Wednesday, December 20, 2006


In one of the comments to yesterday's post, somebody mentioned that part of the challenge in selling the concept of 'outcomes assessment' to faculty comes from a feeling that it violates their sense of 'ownership.'

I couldn't agree more. In fact, the sense of ownership distorts the very organization.

The HR director at my current college once defined tenure as the professor owning the job. The very concept of 'owning' a job struck me as risible – do you write your own paycheck? -- but it certainly fits much of the behavior I've seen.

There's a basic contradiction at the heart of many professors' sense of what their job is. On the one hand, they are the owners of the college, lords-and-high-masters of all that is academic. On the other hand, they are not to be bothered with organizational minutae, nuts-and-bolts issues, or (heaven forbid!) any discussion of finances beyond their own raises.

It's one or the other. If you really own the college, then you own the entire college and you attend to all of it. That includes mundane stuff like figuring out how to cover a much-higher-than-expected HVAC or snow-removal bill this year, what percentage of adjuncts to employ, and who to fire if revenues fall short. If you don't want to be bothered with any of that, then you're not an owner; you're an employee. (I've noticed that most of the folks who bray the loudest about faculty sovereignty also run the fastest to the union when they're asked to produce. Owners don't have unions.) There's no shame in that – I'm an employee, as are most people – but implicit in the concept of 'employee' is 'accountability to the employer.' That means answering the call – not mindlessly or endlessly, but answering nonetheless – when the employer needs outcomes assessment, or classes on Tuesday instead of Wednesday, or a course adapted for online delivery.

(Conceivably, one could object that faculty are neither owners nor employees, but independent contractors, on loan from their disciplines. This is even sillier. 'Contractor' implies the existence of a 'contract,' which implies finite duration. Contractors don't have tenure, nor do they have unions. For that matter, they usually pay for their own health insurance, if they have any at all. Contractors don't own their jobs.)

I've found that some department chairs honestly regard their departments as their own personal property. As they see it, they cannot have their personal property removed from them (be removed from a chair position) unless they've committed a crime. This is insane, but common.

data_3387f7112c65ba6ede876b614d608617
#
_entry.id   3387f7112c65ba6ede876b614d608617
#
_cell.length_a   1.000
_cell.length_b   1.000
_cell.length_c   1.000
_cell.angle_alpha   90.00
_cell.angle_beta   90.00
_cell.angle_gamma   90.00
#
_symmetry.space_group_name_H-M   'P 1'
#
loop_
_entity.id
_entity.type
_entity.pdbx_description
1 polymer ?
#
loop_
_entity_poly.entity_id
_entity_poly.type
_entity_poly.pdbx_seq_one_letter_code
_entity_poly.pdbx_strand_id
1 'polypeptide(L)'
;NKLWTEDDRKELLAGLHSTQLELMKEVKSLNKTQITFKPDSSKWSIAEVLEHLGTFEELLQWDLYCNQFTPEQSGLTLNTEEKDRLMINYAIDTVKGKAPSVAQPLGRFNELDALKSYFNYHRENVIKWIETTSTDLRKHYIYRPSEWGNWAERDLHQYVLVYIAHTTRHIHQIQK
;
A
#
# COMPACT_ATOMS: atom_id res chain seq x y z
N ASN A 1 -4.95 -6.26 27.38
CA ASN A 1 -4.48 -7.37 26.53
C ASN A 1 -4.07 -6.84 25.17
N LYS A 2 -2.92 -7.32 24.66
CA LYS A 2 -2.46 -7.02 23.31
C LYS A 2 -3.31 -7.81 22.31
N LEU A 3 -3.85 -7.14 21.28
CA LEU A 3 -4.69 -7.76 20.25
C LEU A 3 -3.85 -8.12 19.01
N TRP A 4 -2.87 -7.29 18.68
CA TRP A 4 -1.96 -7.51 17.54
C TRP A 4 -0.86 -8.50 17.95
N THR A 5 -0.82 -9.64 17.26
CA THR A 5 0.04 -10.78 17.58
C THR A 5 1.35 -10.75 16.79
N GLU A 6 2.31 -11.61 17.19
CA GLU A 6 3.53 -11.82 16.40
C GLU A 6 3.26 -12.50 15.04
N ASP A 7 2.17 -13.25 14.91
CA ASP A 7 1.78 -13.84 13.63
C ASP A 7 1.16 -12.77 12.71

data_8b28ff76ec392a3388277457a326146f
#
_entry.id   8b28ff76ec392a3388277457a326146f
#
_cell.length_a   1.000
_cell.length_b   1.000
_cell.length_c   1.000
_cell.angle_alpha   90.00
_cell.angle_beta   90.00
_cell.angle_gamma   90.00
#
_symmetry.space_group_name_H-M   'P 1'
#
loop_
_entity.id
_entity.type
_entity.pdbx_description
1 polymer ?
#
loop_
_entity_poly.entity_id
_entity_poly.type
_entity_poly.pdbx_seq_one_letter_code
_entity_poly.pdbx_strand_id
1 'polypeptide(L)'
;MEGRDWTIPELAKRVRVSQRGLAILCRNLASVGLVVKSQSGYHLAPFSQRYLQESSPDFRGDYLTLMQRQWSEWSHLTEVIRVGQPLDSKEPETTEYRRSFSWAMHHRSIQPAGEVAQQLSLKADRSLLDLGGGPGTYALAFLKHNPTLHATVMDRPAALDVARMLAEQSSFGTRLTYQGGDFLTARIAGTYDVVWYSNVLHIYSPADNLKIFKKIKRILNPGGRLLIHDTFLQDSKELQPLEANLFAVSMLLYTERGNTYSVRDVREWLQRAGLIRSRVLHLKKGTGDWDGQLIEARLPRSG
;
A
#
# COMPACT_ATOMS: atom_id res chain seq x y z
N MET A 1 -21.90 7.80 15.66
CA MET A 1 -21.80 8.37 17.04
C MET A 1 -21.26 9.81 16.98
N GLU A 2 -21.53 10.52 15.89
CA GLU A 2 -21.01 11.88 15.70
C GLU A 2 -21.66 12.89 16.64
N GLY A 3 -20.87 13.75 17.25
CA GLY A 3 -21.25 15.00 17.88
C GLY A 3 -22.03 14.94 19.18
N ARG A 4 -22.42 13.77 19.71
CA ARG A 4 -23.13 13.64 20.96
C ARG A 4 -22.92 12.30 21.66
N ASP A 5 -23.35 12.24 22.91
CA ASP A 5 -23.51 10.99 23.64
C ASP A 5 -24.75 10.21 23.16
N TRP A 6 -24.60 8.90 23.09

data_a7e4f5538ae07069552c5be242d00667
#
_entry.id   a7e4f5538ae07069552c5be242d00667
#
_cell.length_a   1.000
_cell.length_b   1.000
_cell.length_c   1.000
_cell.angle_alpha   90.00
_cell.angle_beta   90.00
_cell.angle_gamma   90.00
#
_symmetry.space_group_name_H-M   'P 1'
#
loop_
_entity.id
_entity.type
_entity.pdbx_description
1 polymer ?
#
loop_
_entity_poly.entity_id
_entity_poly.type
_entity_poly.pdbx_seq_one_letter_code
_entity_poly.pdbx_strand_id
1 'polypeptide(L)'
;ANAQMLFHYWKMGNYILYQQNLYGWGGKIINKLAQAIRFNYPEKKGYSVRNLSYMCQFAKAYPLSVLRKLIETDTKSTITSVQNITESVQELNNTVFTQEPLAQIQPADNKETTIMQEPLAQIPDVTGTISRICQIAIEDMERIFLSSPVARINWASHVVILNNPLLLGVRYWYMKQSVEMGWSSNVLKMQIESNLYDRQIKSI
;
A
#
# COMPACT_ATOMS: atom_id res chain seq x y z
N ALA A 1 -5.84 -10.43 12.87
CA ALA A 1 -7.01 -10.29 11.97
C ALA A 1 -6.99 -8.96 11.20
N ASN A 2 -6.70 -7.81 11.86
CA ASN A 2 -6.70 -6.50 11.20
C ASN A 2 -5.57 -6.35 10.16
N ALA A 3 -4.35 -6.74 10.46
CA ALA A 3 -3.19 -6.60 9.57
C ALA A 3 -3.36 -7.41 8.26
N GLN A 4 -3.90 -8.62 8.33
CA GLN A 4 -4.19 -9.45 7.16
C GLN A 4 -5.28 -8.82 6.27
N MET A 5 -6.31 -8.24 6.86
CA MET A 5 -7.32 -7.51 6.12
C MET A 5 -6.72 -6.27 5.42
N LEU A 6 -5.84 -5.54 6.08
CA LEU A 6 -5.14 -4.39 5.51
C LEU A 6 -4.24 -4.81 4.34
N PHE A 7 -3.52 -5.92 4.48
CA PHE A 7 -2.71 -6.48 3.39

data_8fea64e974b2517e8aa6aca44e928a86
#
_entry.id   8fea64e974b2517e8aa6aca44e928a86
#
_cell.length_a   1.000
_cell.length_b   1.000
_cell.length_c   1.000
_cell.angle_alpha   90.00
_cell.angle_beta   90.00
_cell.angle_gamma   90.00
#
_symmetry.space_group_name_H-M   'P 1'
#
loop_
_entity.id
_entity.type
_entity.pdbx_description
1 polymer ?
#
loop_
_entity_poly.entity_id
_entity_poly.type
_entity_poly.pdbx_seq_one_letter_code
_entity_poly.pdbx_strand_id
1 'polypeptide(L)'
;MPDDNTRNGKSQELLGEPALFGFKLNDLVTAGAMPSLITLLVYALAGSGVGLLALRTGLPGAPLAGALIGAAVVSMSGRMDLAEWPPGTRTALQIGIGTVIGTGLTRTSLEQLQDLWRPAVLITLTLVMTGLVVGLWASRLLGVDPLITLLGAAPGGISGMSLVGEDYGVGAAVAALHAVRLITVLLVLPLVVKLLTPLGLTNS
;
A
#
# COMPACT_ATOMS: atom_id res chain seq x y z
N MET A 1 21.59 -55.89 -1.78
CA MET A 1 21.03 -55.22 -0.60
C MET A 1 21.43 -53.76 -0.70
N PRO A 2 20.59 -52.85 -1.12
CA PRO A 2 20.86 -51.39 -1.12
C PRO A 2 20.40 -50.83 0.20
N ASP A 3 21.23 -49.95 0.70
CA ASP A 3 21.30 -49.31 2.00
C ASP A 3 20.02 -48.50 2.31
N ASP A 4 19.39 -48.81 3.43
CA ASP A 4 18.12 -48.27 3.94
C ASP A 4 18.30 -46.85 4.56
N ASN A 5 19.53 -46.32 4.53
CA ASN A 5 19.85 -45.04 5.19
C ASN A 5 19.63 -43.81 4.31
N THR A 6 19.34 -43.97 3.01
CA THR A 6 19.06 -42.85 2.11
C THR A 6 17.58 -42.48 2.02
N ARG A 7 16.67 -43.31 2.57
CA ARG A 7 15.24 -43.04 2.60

I've run into variations on this roadblock repeatedly. In trying to bring something resembling organizational rationality to what had been largely a 'courtier' system, I keep banging into the former nobles' sense of ownership. They're willing to do courtesy consultations with the administration, but as far as they're concerned, the job of the administration is to find them money and sing their praises. Anything beyond that is overstepping, which calls for the ritual “shocked and offended” proclamations.

They just don't get it.

Colleges didn't spring from the mind of Zeus, or drop from the sky fully formed. They're organizations, like any other. They require revenue and budgeting and real effort to generate and maintain the growth that allows the faculty not to get their hands dirty. Colleges don't exist to provide employment to tenured faculty. (The folks over at Curriculum Committee sometimes forget that.) Faculty are employees, and professorships are, among other things, jobs. If the college gets to the point where some of those jobs no longer need doing, then they shouldn't be done.

As near as I can figure, some fairly naïve administrations in the past played along with the sense of ownership as a way to motivate productivity in the absence of actual material accountability. Since raises are contractual and across-the-board, and tenure expires only at death, it can be tough to get some folks to step up. If they feel ownership of their area, they will step up in certain ways.

The catch is that once they've been in the driver's seat for a while, they forget that it was ever otherwise. When organizational needs change – and they do – they take any suggestion of change as an affront. Who are you to tell me to measure outcomes? I built this department! No iceberg could possibly sink my mighty ship!

Tenure isn't ownership, but it can enable the illusion of ownership. Illusions can be fun. But reality has a way of intruding, and no amount of “shocked and offended” will change that.